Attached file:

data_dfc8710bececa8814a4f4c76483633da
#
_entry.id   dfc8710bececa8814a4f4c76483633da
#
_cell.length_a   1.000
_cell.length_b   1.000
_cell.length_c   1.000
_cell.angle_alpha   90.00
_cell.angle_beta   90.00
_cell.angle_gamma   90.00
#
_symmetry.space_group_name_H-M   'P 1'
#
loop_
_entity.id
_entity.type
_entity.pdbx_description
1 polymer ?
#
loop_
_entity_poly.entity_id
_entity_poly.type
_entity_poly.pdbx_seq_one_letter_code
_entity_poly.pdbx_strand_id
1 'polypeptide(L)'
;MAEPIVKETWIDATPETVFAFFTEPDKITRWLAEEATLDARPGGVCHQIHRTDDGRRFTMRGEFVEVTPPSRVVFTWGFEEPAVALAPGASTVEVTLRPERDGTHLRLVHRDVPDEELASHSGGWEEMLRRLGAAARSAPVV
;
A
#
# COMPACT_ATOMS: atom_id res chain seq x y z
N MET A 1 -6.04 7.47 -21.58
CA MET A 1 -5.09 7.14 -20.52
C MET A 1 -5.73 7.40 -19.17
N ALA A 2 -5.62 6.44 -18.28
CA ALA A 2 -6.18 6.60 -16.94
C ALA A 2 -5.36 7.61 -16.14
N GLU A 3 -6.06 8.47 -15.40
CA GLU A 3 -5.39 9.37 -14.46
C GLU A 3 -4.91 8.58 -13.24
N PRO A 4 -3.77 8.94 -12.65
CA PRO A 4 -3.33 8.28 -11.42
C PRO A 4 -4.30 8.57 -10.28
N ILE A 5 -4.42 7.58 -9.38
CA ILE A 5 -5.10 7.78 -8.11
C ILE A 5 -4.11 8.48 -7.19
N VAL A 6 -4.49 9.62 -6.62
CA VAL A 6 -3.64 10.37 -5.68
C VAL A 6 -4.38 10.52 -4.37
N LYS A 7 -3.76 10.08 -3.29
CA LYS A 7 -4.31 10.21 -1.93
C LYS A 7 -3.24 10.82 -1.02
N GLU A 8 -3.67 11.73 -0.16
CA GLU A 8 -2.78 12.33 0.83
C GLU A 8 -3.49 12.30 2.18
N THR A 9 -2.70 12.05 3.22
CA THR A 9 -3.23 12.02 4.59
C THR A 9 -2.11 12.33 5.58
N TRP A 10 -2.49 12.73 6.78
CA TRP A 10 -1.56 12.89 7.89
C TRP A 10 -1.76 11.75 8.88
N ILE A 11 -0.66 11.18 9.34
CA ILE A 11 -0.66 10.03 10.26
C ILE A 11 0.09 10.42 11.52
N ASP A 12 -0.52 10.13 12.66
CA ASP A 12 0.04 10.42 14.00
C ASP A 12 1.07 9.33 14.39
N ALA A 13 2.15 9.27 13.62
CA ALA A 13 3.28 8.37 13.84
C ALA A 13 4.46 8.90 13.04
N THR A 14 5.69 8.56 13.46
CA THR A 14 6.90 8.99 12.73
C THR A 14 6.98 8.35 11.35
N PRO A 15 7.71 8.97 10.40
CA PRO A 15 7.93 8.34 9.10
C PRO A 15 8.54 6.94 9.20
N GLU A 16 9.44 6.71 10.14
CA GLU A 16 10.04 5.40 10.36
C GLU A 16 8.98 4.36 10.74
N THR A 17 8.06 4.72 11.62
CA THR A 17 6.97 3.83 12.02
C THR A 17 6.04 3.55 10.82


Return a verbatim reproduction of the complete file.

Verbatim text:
data_dfc8710bececa8814a4f4c76483633da
#
_entry.id   dfc8710bececa8814a4f4c76483633da
#
_cell.length_a   1.000
_cell.length_b   1.000
_cell.length_c   1.000
_cell.angle_alpha   90.00
_cell.angle_beta   90.00
_cell.angle_gamma   90.00
#
_symmetry.space_group_name_H-M   'P 1'
#
loop_
_entity.id
_entity.type
_entity.pdbx_description
1 polymer ?
#
loop_
_entity_poly.entity_id
_entity_poly.type
_entity_poly.pdbx_seq_one_letter_code
_entity_poly.pdbx_strand_id
1 'polypeptide(L)'
;MAEPIVKETWIDATPETVFAFFTEPDKITRWLAEEATLDARPGGVCHQIHRTDDGRRFTMRGEFVEVTPPSRVVFTWGFEEPAVALAPGASTVEVTLRPERDGTHLRLVHRDVPDEELASHSGGWEEMLRRLGAAARSAPVV
;
A
#
# COMPACT_ATOMS: atom_id res chain seq x y z
N MET A 1 -6.04 7.47 -21.58
CA MET A 1 -5.09 7.14 -20.52
C MET A 1 -5.73 7.40 -19.17
N ALA A 2 -5.62 6.44 -18.28
CA ALA A 2 -6.18 6.60 -16.94
C ALA A 2 -5.36 7.61 -16.14
N GLU A 3 -6.06 8.47 -15.40
CA GLU A 3 -5.39 9.37 -14.46
C GLU A 3 -4.91 8.58 -13.24
N PRO A 4 -3.77 8.94 -12.65
CA PRO A 4 -3.33 8.28 -11.42
C PRO A 4 -4.30 8.57 -10.28
N ILE A 5 -4.42 7.58 -9.38
CA ILE A 5 -5.10 7.78 -8.11
C ILE A 5 -4.11 8.48 -7.19
N VAL A 6 -4.49 9.62 -6.62
CA VAL A 6 -3.64 10.37 -5.68
C VAL A 6 -4.38 10.52 -4.37
N LYS A 7 -3.76 10.08 -3.29
CA LYS A 7 -4.31 10.21 -1.93
C LYS A 7 -3.24 10.82 -1.02
N GLU A 8 -3.67 11.73 -0.16
CA GLU A 8 -2.78 12.33 0.83
C GLU A 8 -3.49 12.30 2.18
N THR A 9 -2.70 12.05 3.22
CA THR A 9 -3.23 12.02 4.59
C THR A 9 -2.11 12.33 5.58
N TRP A 10 -2.49 12.73 6.78
CA TRP A 10 -1.56 12.89 7.89
C TRP A 10 -1.76 11.75 8.88
N ILE A 11 -0.66 11.18 9.34
CA ILE A 11 -0.66 10.03 10.26
C ILE A 11 0.09 10.42 11.52
N ASP A 12 -0.52 10.13 12.66
CA ASP A 12 0.04 10.42 14.00
C ASP A 12 1.07 9.33 14.39
N ALA A 13 2.15 9.27 13.62
CA ALA A 13 3.28 8.37 13.84
C ALA A 13 4.46 8.90 13.04
N THR A 14 5.69 8.56 13.46
CA THR A 14 6.90 8.99 12.73
C THR A 14 6.98 8.35 11.35
N PRO A 15 7.71 8.97 10.40
CA PRO A 15 7.93 8.34 9.10
C PRO A 15 8.54 6.94 9.20
N GLU A 16 9.44 6.71 10.14
CA GLU A 16 10.04 5.40 10.36
C GLU A 16 8.98 4.36 10.74
N THR A 17 8.06 4.72 11.62
CA THR A 17 6.97 3.83 12.02
C THR A 17 6.04 3.55 10.82